Matt Stover

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For the science fiction and fantasy author, see Matthew Stover.
Matt Stover
refer to caption
Stover with the Ravens in 2006
No. 3
Position: Placekicker
Personal information
Date of birth: (1968-01-27) January 27, 1968 (age 48)
Place of birth: Dallas, Texas
Height: 5 ft 11 in (1.80 m)
Weight: 180 lb (82 kg)
Career information
High school: Dallas (TX) Lake Highlands
College: Louisiana Tech
NFL draft: 1990 / Round: 12 / Pick: 329
Career history
Career highlights and awards
Career NFL statistics
Field Goals Made: 471
Field Goals Attempted: 563
Field Goals %: 83.7
Career Long FG: 55
Points scored: 2,004
Player stats at NFL.com

John Matthew "Matt" Stover (born January 27, 1968) is a former American Football placekicker. As of the start of the 2009 NFL season, he was the third most accurate kicker in the history of the National Football League. He has played for the New York Giants, the Cleveland Browns, and the Baltimore Ravens, with whom he played for 13 seasons. He was signed by the Indianapolis Colts in October 2009 to replace injured kicker Adam Vinatieri.

Early years[edit]

Stover attended Lake Highlands High School in Dallas, Texas (Class of 1986), the alma mater of fellow NFL placekicker Phil Dawson. Stover won All-District honors as both a wide receiver and kicker. During the 1985-86 LHHS season he kicked a 53-yard field goal.

College career[edit]

Prior to his NFL career, Stover attended Louisiana Tech University, where he was an active member of the Alpha Omega chapter of Delta Kappa Epsilon acting as vice president. He graduated with a degree in marketing. During his college career, Stover successfully converted on 64 of 88 field goal attempts. As a sophomore, facing Texas A&M, he kicked a 57-yard field goal, then a school record. He also punted as a senior, punting 36 times for 1,277 yards (34.1 yards per punt avg). He left Louisiana Tech with 262 career total points and seven field goals of 50 yards or more. While at La Tech, Stover would usually kick the ball through the goal posts on the first kickoff of the game. Stover currently holds the NCAA record for most punts in a single game at 16 against Louisiana-Monroe November 18, 1988.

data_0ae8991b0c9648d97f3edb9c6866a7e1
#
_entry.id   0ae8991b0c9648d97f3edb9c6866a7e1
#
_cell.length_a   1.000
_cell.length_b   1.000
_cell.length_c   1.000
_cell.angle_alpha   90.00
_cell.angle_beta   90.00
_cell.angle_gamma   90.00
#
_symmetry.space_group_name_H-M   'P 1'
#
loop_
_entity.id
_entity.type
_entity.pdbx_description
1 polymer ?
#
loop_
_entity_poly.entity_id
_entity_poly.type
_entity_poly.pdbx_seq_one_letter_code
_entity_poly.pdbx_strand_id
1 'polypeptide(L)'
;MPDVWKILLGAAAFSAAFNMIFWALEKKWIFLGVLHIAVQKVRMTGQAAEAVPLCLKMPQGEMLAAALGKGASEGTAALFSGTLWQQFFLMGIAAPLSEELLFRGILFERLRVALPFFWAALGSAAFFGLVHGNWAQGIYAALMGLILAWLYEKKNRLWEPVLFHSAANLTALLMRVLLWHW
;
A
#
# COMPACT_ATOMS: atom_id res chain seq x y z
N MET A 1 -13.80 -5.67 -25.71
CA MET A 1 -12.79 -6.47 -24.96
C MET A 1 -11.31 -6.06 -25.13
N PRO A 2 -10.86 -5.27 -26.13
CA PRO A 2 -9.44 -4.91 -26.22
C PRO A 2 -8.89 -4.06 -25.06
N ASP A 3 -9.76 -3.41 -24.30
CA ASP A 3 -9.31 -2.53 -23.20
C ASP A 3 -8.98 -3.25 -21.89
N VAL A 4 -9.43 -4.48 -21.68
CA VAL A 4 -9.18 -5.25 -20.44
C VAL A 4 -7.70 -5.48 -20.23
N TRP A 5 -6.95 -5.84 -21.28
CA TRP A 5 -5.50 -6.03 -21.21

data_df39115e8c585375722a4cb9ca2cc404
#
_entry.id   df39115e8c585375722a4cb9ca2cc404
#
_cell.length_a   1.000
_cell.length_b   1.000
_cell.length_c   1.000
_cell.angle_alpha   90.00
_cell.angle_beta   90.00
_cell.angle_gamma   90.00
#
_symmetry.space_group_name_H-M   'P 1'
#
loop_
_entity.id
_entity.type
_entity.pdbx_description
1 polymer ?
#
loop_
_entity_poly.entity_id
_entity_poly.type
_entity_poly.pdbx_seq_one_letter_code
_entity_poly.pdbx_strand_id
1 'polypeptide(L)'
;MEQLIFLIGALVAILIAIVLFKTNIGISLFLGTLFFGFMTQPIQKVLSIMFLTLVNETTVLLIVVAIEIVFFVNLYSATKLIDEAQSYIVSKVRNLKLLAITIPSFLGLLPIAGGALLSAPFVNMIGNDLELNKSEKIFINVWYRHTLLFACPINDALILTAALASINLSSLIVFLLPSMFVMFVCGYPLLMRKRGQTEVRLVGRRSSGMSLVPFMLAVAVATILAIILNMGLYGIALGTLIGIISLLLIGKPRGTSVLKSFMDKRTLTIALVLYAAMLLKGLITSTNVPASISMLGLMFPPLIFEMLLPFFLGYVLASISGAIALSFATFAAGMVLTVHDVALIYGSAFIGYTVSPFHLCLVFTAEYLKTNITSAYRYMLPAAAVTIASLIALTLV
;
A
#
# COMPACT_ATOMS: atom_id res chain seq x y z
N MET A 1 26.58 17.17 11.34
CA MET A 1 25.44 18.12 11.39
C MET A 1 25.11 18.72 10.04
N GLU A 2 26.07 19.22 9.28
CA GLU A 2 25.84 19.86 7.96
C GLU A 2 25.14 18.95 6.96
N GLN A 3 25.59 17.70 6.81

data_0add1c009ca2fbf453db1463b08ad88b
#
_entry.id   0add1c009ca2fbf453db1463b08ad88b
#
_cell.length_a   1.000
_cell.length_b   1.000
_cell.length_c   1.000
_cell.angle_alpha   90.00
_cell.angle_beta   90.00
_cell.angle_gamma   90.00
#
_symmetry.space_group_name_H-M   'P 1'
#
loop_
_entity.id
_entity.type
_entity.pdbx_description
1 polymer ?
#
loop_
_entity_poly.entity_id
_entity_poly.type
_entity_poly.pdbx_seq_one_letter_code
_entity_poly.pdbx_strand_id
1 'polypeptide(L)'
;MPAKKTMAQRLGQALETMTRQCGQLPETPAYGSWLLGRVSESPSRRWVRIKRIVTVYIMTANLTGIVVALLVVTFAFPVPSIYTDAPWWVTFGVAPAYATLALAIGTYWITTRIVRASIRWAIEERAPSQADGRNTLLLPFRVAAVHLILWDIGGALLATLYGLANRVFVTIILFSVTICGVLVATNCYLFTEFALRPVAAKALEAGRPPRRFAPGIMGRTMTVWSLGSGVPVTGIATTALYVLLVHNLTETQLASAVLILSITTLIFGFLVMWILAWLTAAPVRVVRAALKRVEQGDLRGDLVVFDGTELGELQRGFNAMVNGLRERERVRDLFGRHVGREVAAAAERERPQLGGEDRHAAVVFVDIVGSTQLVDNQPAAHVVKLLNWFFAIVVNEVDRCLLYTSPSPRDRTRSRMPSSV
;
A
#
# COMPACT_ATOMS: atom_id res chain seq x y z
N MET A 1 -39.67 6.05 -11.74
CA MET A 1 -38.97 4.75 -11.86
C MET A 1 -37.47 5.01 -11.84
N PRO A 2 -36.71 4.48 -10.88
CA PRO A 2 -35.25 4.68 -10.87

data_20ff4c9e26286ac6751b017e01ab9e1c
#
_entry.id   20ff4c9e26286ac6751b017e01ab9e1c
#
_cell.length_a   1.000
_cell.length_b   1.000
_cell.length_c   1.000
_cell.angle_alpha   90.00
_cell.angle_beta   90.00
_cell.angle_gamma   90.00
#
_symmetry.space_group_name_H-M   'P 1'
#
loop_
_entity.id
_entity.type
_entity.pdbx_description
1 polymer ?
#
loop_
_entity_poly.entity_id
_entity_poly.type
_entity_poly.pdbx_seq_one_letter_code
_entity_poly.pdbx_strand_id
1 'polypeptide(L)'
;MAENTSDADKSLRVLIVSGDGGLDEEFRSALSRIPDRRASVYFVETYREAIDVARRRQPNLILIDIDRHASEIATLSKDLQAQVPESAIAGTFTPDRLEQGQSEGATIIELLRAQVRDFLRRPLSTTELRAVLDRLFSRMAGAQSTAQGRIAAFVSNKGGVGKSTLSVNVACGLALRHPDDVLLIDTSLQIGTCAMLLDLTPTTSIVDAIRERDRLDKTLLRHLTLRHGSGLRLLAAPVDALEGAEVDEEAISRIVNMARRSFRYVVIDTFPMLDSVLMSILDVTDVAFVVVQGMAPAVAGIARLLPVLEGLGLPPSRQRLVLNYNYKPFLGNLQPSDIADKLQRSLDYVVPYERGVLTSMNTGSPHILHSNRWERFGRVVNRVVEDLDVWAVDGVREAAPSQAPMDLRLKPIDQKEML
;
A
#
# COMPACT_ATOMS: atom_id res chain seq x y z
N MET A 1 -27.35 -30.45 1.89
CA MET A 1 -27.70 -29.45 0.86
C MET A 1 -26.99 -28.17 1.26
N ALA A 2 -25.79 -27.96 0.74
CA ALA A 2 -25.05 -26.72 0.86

Professional career[edit]

New York Giants[edit]

Stover was drafted by the New York Giants with the 329th selection (12th round) in the 1990 NFL Draft. He was on the injured reserve list the entire season as the Giants won Super Bowl XXV.[1]

Cleveland Browns[edit]

Stover signed with the Cleveland Browns in 1991 and spent five seasons as a Brown.

Baltimore Ravens[edit]

In 1996 the Browns moved to Baltimore to become the Baltimore Ravens. Stover spent the majority of his career as a Raven. In 2000, the Ravens failed to score an offensive touchdown in five straight games, in which Stover, who was selected as a Pro Bowler, scored all the team's points. Stover received a Super Bowl ring that year when the Ravens defeated his former team, the New York Giants in Super Bowl XXXV.

Stover remained kicking with the Ravens, setting several records and kicking 18 game-winning field goals. In 2008, Stover booted a 43-yard field goal to win against the Tennessee Titans in the AFC Divisional Round.[2] That was Stover's last field goal as a Raven. The Ravens decided not to re-sign Stover following the 2008 season.

On Nov 20, 2011, Stover was inducted into the Ravens Ring of Honor, during a halftime ceremony at M&T Bank Stadium against the Cincinnati Bengals.[3]

Indianapolis Colts[edit]

As a free agent following 2008, Stover signed with the Indianapolis Colts in the middle of the 2009 NFL season to replace the injured Adam Vinatieri.[4] In Indianapolis, Stover played in two wins against the Ravens, and helped the Colts to an appearance in Super Bowl XLIV, at age 42, which made Stover the oldest player in Super Bowl history.[5] However, he was not re-signed.

Career regular season statistics[edit]

Career high/best bolded

Retirement[edit]

Stover in 2013.

Stover announced his retirement from football on May 25, 2011 with the Baltimore Ravens.[1] At the time of his retirement, he was the last remaining member of the original Cleveland Browns still active in the NFL, and was also the last Raven to have played for the franchise before the team moved from Cleveland. He retired as the NFL's fourth all-time leading scorer.

NFL records[edit]

  • NFL's sixth all-time leading scorer
  • Most consecutive PATs: 469[6]
  • Most consecutive games with a field goal: 38[6]
  • Most points scored by a player in his 30s: 1113
  • Oldest player to participate in a Super Bowl: 42 years, 11 days old[6][7]
  • Oldest player to score in a Super Bowl: 42 years, 11 days old[6]

Ravens franchise records[edit]

  • Most career field goals (354)

References[edit]

External links[edit]